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  • Journal of Atmospheric and Oceanic Technology x
  • 16th International Symposium for the Advancement of Boundary-Layer Remote Sensing (ISARS 2012) x
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A. B. White, M. L. Anderson, M. D. Dettinger, F. M. Ralph, A. Hinojosa, D. R. Cayan, R. K. Hartman, D. W. Reynolds, L. E. Johnson, T. L. Schneider, R. Cifelli, Z. Toth, S. I. Gutman, C. W. King, F. Gehrke, P. E. Johnston, C. Walls, D. Mann, D. J. Gottas, and T. Coleman


During Northern Hemisphere winters, the West Coast of North America is battered by extratropical storms. The impact of these storms is of paramount concern to California, where aging water supply and flood protection infrastructures are challenged by increased standards for urban flood protection, an unusually variable weather regime, and projections of climate change. Additionally, there are inherent conflicts between releasing water to provide flood protection and storing water to meet requirements for the water supply, water quality, hydropower generation, water temperature and flow for at-risk species, and recreation. To improve reservoir management and meet the increasing demands on water, improved forecasts of precipitation, especially during extreme events, are required. Here, the authors describe how California is addressing their most important and costliest environmental issue—water management—in part, by installing a state-of-the-art observing system to better track the area’s most severe wintertime storms.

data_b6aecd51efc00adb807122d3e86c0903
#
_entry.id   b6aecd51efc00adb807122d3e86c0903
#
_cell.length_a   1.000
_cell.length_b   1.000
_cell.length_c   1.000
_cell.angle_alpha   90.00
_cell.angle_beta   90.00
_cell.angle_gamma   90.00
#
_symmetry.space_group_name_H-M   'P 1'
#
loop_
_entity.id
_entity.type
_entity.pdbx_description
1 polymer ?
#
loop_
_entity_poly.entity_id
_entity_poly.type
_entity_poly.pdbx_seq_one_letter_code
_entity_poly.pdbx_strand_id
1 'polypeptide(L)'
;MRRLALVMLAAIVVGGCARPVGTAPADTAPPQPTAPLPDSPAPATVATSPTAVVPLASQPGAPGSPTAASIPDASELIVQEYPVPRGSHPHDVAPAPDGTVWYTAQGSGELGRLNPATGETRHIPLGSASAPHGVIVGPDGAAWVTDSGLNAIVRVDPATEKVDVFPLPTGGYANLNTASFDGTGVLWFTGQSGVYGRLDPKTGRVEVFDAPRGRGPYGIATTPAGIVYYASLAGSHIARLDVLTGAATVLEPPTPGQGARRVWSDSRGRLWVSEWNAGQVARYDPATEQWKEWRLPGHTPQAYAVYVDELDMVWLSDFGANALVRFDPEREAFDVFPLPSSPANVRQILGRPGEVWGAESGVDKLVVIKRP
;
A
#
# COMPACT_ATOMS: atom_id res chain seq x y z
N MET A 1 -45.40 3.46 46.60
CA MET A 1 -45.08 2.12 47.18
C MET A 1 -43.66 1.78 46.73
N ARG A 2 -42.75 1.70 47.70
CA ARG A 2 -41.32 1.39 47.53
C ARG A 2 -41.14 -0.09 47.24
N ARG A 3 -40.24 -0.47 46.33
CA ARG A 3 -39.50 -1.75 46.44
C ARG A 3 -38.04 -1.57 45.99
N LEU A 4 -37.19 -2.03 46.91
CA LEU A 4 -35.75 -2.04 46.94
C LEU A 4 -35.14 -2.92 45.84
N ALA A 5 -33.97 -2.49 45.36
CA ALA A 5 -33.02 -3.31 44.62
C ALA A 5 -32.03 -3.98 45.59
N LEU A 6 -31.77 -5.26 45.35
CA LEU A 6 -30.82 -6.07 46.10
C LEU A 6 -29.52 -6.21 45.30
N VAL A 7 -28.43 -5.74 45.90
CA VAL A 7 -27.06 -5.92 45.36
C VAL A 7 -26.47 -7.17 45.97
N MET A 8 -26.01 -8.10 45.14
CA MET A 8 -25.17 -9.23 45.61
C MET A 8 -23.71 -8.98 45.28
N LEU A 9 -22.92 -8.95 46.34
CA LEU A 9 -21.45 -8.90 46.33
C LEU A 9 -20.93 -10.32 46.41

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Valery M. Melnikov, Richard J. Doviak, Dusan S. Zrnić, and David J. Stensrud


Enhancements to signal processing and data collection in the dual-polarization Weather Surveillance Radar-1988 Doppler (WSR-88D) to increase its detection capability yield observations of “fine” structures from Bragg scatterers. Several types of the fine structures observed in and above the boundary layer are discussed. These Bragg scatter structures include the top of the convective boundary layer, nonprecipitating clouds, strong convective plumes above the boundary layer, and a layer of weak reflections associated with decaying boundary layer turbulence. A conclusion that data from polarimetric WSR-88Ds can be used to obtain the depth of the convective boundary layer is made.

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